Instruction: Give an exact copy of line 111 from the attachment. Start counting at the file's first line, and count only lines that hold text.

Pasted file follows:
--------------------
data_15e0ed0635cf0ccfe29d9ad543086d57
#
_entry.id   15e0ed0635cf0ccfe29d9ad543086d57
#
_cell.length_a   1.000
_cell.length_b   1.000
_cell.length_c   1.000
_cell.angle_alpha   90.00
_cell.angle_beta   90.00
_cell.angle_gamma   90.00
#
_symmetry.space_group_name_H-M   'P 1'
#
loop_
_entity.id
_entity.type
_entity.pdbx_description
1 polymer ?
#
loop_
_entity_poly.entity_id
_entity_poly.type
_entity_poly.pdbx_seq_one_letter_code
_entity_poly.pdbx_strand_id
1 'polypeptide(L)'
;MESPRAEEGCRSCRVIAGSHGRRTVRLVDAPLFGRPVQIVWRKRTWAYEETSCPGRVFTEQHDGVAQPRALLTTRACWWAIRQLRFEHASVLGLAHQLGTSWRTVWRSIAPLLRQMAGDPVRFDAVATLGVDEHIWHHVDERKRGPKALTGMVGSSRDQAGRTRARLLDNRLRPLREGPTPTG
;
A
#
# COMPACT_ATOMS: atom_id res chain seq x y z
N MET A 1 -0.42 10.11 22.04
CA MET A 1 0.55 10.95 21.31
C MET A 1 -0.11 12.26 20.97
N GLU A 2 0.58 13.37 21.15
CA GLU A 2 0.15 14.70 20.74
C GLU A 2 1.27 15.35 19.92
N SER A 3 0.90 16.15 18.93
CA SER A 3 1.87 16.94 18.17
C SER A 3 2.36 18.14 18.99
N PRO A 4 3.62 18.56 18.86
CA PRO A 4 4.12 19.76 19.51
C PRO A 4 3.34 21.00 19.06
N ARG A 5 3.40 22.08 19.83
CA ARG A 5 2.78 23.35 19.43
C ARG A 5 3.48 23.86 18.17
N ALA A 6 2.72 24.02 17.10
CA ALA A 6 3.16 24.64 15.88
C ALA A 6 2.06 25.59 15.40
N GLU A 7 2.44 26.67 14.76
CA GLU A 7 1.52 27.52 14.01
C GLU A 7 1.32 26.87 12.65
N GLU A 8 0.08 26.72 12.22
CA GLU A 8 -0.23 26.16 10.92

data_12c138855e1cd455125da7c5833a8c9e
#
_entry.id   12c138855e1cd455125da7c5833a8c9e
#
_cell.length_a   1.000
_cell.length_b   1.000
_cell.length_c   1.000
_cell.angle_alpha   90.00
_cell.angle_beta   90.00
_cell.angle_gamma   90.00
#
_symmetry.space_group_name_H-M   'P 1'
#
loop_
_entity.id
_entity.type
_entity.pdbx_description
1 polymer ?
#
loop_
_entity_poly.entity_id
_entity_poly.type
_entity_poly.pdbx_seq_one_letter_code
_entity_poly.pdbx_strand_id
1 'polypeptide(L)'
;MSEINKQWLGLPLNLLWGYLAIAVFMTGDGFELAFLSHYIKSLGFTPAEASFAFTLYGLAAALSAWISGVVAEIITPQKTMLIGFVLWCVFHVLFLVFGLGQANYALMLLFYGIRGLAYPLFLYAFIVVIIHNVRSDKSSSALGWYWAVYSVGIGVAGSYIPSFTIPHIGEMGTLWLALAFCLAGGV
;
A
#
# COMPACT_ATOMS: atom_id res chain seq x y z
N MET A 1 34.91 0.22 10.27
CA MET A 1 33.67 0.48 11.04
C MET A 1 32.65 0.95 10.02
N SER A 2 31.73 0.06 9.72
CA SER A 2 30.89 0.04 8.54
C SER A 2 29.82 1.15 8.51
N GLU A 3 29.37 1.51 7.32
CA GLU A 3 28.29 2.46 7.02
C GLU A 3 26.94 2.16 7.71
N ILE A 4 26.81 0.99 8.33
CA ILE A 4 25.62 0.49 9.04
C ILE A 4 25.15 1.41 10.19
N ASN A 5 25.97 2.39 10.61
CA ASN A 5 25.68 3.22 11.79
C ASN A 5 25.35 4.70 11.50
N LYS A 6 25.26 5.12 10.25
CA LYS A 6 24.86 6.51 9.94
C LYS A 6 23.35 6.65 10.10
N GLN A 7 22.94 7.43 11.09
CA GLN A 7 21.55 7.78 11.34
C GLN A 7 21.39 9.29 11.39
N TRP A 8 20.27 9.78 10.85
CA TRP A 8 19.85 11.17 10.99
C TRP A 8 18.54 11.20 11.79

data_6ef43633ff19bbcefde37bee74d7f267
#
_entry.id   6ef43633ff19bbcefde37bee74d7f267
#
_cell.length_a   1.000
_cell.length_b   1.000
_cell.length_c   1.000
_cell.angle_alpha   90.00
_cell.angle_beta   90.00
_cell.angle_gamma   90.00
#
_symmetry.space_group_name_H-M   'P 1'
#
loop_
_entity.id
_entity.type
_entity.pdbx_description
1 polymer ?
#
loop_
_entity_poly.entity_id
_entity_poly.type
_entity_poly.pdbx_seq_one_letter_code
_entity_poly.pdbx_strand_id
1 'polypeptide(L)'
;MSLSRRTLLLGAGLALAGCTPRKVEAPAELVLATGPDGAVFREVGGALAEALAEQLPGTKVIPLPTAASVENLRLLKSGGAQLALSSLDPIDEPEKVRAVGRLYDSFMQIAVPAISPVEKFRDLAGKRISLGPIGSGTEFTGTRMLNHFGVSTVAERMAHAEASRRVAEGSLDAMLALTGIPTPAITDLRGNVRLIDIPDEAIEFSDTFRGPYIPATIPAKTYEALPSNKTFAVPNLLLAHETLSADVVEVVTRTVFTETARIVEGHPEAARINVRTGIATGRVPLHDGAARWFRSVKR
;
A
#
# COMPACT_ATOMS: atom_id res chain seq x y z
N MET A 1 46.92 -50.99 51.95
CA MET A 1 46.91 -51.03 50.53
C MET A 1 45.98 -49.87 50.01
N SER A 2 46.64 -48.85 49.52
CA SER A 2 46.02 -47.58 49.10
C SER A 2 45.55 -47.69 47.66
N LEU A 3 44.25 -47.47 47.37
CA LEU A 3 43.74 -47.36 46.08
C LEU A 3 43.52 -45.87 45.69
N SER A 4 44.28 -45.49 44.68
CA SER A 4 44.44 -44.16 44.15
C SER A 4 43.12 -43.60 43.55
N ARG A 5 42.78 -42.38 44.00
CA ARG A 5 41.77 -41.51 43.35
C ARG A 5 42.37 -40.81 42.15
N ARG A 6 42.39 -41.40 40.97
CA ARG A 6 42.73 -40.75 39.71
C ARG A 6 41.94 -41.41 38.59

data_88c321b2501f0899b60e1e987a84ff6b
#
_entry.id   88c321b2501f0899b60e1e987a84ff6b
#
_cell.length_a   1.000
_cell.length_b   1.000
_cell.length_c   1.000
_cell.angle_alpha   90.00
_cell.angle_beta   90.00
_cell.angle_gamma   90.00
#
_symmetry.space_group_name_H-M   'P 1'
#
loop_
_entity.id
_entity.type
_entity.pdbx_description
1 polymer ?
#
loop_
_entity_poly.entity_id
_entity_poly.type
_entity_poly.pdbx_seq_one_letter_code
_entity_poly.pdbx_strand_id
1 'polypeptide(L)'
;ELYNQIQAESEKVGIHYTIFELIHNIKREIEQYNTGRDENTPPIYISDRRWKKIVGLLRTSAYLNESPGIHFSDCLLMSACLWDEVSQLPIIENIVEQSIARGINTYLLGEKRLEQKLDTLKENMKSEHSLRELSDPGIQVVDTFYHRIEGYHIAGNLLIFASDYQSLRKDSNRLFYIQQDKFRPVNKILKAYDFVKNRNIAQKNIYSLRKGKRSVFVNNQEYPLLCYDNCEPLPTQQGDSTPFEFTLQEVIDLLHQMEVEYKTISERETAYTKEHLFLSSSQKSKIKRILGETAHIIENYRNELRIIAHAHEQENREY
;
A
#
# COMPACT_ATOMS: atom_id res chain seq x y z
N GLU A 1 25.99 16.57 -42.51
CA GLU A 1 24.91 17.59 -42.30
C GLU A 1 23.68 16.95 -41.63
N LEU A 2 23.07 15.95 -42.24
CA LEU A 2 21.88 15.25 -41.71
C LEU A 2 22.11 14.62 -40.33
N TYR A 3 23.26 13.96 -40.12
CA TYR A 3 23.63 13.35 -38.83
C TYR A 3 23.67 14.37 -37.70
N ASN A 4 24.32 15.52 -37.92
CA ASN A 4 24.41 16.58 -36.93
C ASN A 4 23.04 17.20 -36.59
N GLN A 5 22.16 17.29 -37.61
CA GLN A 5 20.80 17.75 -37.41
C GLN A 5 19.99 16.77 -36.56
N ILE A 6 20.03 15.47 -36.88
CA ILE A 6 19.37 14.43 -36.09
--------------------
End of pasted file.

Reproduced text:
#